DHS S&T Broadens IMPACT for Emergency Situations

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Researchers have expanded the Department of Homeland Security’s (DHS) Incident Management Preparedness and Coordination Toolkit (IMPACT) to offer assistance in a wider variety of dangerous scenarios, from stadium evacuations to hazardous chemical exposure.

IMPACT, funded through DHS Science and Technology Directorate (S&T)’s Explosives Division (EXD) , is a geospatial tool used to facilitate communication and awareness during emergencies. Researchers at the Oak Ridge National Laboratory in Oak Ridge, Tenn., have developed more capabilities for IMPACT, including tools to assist with active shooter planning, downwind hazards of toxic chemicals, and casualty simulations. According to a Snapshot from S&T’s website, IMPACT is the only GIS tool specifically designed to deal with homemade explosives and active shooters.

“IMPACT is a free, all-hazards planning tool for first responders, emergency managers, and other security professionals. It combines simulation, visualization, and mapping into an integrated user interface similar to a smartphone or tablet,” said Elizabeth Obregon, S&T program manager. “First responders can use it for planning, situation awareness, and response to natural and man-made disasters. It uses common data formats to easily exchange data with other map-based tools.”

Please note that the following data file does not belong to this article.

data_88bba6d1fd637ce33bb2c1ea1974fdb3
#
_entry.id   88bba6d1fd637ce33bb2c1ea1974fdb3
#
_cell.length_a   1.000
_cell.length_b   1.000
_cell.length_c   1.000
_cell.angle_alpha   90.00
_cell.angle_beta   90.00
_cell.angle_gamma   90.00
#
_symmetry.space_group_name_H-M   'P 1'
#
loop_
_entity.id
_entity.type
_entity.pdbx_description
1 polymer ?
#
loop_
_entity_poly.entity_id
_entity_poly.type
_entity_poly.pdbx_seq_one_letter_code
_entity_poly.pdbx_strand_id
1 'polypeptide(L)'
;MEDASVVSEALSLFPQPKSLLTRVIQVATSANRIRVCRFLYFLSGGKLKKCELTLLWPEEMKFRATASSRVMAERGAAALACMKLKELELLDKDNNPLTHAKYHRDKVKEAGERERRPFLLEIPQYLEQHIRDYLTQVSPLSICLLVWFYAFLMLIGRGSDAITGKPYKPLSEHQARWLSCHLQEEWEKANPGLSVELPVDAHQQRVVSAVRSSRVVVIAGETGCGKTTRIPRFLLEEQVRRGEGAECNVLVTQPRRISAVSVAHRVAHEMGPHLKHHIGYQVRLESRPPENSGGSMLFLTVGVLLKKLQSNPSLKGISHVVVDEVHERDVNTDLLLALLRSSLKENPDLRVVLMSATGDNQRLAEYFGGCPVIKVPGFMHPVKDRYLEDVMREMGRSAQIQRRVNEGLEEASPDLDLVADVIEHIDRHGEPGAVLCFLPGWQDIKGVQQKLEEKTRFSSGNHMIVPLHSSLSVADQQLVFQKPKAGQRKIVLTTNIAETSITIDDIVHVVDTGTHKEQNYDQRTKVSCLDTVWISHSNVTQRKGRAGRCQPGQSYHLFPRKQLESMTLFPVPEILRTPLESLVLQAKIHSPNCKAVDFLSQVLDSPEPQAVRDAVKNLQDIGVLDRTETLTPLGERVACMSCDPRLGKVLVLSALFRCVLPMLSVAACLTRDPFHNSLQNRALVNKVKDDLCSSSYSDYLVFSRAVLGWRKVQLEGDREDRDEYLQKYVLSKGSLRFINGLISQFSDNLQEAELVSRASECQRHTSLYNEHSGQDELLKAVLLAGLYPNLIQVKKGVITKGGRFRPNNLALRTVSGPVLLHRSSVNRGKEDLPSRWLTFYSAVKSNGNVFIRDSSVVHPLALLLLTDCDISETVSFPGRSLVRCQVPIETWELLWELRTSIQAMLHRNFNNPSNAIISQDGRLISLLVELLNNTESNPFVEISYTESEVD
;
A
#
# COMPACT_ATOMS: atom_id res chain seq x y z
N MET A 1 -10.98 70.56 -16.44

Four hundred agencies at the Federal and state levels, including the Transportation Security Administration (TSA), the Federal Emergency Management Agency (FEMA), the Centers for Disease Control and Prevention (CDC), and police departments are in the process of evaluating IMPACT.

Some agencies, however, have already adopted the technology. For example, the United States Capitol Police (USCP) have used IMPACT since the spring and law enforcement officials at a school in Louisville, Ky. used IMPACT during an active shooter event in September 2014.

Eleanor Lamb
About Eleanor Lamb
Eleanor Lamb is a Staff Reporter for MeriTalk covering Big Data, FITARA, Homeland Security, Education, Workforce Issues, and Civilian Agencies.
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